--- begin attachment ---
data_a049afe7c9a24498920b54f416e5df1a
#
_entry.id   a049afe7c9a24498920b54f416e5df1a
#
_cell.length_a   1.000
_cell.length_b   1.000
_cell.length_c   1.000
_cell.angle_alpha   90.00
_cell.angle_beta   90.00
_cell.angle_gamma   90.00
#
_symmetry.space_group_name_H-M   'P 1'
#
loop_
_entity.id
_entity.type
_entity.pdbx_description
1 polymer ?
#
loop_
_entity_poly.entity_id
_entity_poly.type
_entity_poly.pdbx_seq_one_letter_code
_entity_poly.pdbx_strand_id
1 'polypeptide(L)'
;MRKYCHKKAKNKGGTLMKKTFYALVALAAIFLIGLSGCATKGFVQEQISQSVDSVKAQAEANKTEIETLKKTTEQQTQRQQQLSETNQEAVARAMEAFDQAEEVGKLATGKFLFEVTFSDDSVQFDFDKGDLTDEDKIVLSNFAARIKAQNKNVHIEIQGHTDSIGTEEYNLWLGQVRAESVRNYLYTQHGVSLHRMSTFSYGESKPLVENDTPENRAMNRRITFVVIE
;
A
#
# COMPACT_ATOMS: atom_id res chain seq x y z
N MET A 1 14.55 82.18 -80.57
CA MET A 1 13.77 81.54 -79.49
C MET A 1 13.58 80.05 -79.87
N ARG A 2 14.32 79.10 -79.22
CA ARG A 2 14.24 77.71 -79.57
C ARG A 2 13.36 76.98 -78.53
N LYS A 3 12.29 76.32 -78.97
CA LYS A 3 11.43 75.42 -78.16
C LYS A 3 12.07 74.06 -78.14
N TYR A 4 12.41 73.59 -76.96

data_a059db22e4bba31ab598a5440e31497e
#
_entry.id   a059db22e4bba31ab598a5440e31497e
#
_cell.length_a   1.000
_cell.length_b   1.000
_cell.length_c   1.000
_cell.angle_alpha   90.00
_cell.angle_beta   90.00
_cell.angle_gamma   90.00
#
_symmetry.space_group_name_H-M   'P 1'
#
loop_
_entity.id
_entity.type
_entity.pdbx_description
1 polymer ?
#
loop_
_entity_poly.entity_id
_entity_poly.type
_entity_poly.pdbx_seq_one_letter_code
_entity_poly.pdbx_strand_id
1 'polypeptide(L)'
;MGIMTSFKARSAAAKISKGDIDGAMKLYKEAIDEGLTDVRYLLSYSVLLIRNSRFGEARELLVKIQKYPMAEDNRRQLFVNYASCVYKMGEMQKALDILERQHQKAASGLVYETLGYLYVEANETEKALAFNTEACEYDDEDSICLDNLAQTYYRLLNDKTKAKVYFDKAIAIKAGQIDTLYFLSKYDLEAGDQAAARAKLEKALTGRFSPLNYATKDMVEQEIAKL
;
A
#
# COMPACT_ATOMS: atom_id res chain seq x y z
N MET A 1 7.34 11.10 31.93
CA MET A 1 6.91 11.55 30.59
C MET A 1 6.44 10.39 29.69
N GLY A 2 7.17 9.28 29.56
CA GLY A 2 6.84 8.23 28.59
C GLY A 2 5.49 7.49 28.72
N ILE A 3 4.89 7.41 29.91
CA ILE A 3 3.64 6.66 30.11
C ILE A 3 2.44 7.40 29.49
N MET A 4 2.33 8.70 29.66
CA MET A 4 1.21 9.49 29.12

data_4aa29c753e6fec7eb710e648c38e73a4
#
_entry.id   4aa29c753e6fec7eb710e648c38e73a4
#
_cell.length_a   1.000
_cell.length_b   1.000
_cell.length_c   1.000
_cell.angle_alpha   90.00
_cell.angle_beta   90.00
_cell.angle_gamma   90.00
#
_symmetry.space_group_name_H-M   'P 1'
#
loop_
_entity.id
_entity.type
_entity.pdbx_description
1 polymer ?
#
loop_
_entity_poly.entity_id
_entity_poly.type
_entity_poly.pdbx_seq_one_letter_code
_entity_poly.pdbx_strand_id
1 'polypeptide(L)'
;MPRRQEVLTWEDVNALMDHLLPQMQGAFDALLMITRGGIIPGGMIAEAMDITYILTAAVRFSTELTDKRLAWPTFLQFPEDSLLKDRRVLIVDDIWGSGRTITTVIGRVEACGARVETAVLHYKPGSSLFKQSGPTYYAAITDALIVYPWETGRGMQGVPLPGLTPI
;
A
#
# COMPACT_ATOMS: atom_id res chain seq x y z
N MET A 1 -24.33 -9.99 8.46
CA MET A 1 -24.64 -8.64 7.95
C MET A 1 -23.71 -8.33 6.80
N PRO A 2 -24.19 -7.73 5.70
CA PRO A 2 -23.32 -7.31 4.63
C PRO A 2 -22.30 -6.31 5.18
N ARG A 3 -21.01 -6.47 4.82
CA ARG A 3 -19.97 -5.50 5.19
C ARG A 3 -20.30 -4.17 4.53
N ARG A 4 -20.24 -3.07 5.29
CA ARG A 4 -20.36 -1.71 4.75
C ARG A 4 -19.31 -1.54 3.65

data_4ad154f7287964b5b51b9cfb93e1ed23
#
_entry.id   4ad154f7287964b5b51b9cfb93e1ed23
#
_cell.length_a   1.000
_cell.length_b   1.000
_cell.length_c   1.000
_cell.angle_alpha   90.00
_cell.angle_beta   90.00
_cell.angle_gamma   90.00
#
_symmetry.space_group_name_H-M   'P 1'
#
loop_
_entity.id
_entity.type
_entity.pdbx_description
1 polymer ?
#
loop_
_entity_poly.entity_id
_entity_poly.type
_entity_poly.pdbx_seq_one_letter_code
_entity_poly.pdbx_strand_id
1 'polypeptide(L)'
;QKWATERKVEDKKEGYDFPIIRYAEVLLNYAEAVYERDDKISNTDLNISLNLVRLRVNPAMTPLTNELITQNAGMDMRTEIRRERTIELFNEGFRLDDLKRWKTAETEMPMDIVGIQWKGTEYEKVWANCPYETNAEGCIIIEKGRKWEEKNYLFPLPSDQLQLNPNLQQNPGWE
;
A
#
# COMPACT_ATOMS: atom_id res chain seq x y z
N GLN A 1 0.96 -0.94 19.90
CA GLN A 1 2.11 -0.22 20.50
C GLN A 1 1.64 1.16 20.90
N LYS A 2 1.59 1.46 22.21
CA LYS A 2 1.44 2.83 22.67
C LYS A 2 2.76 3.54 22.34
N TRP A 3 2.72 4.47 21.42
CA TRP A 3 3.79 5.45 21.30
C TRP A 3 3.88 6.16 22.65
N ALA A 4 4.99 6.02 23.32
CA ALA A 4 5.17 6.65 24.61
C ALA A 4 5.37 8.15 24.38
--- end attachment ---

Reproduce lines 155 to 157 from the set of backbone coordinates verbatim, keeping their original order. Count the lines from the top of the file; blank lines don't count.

CA GLN A 1 2.11 -0.22 20.50
C GLN A 1 1.64 1.16 20.90
N LYS A 2 1.59 1.46 22.21